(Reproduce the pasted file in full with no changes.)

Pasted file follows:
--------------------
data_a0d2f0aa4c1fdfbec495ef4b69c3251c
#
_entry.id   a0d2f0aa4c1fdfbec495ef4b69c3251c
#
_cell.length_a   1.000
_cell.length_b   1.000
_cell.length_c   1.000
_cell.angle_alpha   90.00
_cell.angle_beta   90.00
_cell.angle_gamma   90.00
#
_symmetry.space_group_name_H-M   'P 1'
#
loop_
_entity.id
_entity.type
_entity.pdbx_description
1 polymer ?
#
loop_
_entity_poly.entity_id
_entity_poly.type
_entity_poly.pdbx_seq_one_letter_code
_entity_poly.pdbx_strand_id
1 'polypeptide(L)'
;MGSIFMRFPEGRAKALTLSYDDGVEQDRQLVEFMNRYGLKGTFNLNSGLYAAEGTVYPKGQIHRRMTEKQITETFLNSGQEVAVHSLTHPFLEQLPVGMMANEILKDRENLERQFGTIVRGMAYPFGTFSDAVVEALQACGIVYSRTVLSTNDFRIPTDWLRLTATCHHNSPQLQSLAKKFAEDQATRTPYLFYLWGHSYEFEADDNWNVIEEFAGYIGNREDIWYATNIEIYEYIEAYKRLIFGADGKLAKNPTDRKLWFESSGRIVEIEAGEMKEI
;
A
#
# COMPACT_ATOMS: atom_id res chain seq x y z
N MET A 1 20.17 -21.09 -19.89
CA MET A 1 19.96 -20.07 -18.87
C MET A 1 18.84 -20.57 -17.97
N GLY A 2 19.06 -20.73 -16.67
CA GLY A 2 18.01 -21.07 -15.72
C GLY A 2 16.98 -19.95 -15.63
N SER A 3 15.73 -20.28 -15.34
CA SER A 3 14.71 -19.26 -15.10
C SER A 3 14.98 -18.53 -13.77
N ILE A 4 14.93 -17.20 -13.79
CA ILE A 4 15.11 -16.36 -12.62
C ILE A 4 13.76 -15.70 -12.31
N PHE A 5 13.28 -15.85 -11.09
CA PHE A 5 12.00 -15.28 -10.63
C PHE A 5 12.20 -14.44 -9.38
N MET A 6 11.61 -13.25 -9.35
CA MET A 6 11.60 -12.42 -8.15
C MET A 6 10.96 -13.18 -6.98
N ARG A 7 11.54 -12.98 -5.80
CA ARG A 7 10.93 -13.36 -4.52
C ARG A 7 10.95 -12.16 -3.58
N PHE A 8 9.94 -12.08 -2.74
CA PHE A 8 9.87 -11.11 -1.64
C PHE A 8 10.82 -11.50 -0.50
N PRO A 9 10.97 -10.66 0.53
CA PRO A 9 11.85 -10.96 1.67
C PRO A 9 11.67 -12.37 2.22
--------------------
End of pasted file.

data_a0d2f0aa4c1fdfbec495ef4b69c3251c
#
_entry.id   a0d2f0aa4c1fdfbec495ef4b69c3251c
#
_cell.length_a   1.000
_cell.length_b   1.000
_cell.length_c   1.000
_cell.angle_alpha   90.00
_cell.angle_beta   90.00
_cell.angle_gamma   90.00
#
_symmetry.space_group_name_H-M   'P 1'
#
loop_
_entity.id
_entity.type
_entity.pdbx_description
1 polymer ?
#
loop_
_entity_poly.entity_id
_entity_poly.type
_entity_poly.pdbx_seq_one_letter_code
_entity_poly.pdbx_strand_id
1 'polypeptide(L)'
;MGSIFMRFPEGRAKALTLSYDDGVEQDRQLVEFMNRYGLKGTFNLNSGLYAAEGTVYPKGQIHRRMTEKQITETFLNSGQEVAVHSLTHPFLEQLPVGMMANEILKDRENLERQFGTIVRGMAYPFGTFSDAVVEALQACGIVYSRTVLSTNDFRIPTDWLRLTATCHHNSPQLQSLAKKFAEDQATRTPYLFYLWGHSYEFEADDNWNVIEEFAGYIGNREDIWYATNIEIYEYIEAYKRLIFGADGKLAKNPTDRKLWFESSGRIVEIEAGEMKEI
;
A
#
# COMPACT_ATOMS: atom_id res chain seq x y z
N MET A 1 20.17 -21.09 -19.89
CA MET A 1 19.96 -20.07 -18.87
C MET A 1 18.84 -20.57 -17.97
N GLY A 2 19.06 -20.73 -16.67
CA GLY A 2 18.01 -21.07 -15.72
C GLY A 2 16.98 -19.95 -15.63
N SER A 3 15.73 -20.28 -15.34
CA SER A 3 14.71 -19.26 -15.10
C SER A 3 14.98 -18.53 -13.77
N ILE A 4 14.93 -17.20 -13.79
CA ILE A 4 15.11 -16.36 -12.62
C ILE A 4 13.76 -15.70 -12.31
N PHE A 5 13.28 -15.85 -11.09
CA PHE A 5 12.00 -15.28 -10.63
C PHE A 5 12.20 -14.44 -9.38
N MET A 6 11.61 -13.25 -9.35
CA MET A 6 11.60 -12.42 -8.15
C MET A 6 10.96 -13.18 -6.98
N ARG A 7 11.54 -12.98 -5.80
CA ARG A 7 10.93 -13.36 -4.52
C ARG A 7 10.95 -12.16 -3.58
N PHE A 8 9.94 -12.08 -2.74
CA PHE A 8 9.87 -11.11 -1.64
C PHE A 8 10.82 -11.50 -0.50
N PRO A 9 10.97 -10.66 0.53
CA PRO A 9 11.85 -10.96 1.67
C PRO A 9 11.67 -12.37 2.22